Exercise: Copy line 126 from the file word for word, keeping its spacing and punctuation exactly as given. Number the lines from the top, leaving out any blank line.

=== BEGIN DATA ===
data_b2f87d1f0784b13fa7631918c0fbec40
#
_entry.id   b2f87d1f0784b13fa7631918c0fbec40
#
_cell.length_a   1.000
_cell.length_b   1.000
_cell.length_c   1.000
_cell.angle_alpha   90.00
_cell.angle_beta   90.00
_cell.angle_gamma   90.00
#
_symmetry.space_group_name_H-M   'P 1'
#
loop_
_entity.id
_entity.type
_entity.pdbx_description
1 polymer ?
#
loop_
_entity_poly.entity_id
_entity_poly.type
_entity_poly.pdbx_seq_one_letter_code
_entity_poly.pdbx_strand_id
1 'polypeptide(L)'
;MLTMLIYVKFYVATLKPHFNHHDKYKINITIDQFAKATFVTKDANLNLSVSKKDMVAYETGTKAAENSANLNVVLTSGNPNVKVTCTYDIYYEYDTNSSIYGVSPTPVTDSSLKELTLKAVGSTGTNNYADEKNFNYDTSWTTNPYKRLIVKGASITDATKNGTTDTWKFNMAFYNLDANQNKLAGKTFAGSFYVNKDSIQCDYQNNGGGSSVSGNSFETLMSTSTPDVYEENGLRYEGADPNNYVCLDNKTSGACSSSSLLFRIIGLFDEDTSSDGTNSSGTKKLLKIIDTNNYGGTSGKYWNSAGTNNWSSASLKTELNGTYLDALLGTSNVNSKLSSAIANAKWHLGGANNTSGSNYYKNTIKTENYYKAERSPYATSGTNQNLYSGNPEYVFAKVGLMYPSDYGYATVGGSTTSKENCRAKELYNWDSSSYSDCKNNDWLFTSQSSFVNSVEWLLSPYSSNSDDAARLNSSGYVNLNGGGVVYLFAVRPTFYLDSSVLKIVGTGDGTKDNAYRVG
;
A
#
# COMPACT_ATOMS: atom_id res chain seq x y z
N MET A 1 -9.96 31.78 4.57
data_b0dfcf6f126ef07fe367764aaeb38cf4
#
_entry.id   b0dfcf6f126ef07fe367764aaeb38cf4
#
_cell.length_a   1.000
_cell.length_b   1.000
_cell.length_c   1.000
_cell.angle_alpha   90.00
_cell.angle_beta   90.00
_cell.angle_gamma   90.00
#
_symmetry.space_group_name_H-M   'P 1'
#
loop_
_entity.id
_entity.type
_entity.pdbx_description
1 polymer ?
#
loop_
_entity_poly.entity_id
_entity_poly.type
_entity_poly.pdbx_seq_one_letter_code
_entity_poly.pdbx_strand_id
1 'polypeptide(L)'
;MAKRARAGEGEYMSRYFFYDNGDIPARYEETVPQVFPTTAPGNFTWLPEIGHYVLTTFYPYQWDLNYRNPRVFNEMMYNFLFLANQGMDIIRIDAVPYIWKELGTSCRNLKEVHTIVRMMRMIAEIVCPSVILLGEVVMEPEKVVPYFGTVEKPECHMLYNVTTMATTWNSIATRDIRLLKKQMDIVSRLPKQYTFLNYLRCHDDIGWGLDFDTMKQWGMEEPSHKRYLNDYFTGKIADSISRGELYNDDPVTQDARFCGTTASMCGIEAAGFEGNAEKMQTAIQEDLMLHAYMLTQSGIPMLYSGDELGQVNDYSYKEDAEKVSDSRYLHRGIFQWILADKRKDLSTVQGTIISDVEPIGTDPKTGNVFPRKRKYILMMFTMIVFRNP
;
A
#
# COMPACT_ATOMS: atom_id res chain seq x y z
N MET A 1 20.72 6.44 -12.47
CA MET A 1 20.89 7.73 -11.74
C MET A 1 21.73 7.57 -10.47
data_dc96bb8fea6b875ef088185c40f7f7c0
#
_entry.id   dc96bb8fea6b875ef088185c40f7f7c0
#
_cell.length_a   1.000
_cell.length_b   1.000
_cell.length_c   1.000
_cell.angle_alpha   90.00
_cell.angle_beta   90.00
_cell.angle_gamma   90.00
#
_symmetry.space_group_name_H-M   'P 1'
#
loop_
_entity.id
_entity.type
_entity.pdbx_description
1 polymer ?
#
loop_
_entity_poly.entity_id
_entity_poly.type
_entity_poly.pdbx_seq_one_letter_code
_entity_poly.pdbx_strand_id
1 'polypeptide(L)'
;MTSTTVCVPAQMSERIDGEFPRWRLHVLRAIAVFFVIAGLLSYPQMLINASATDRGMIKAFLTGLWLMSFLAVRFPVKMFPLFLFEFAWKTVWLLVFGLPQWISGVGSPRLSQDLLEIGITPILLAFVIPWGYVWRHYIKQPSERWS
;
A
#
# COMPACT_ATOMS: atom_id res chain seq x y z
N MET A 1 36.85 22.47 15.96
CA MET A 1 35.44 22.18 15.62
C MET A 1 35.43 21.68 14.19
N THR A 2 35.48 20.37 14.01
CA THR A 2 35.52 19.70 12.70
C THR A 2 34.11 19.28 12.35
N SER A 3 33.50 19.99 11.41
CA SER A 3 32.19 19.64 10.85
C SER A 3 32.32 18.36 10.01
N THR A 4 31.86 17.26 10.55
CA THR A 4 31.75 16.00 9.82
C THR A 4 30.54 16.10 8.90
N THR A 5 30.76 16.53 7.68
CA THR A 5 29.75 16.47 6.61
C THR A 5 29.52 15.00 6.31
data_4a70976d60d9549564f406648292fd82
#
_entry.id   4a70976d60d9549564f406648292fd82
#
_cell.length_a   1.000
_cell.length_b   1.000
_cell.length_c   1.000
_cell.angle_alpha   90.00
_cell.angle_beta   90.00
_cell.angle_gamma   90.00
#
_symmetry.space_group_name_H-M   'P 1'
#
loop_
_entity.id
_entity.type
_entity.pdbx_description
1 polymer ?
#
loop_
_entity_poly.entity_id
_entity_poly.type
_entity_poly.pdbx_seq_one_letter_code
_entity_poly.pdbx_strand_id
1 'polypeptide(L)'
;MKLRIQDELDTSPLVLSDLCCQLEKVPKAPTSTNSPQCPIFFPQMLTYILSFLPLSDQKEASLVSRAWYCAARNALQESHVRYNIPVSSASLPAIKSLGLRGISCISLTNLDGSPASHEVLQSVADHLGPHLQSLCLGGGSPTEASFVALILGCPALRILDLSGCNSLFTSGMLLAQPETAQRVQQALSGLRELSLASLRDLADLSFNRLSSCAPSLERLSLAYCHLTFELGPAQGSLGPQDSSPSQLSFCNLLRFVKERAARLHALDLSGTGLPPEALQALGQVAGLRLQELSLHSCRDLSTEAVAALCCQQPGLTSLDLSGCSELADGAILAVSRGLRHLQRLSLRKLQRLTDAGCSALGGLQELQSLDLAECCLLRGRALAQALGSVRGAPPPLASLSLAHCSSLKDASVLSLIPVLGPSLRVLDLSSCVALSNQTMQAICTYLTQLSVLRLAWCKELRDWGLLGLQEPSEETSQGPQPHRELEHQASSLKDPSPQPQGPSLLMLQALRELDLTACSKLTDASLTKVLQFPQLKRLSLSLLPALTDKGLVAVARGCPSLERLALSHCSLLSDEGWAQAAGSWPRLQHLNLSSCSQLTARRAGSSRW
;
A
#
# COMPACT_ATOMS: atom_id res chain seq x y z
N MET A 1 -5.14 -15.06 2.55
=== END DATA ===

_entity.pdbx_description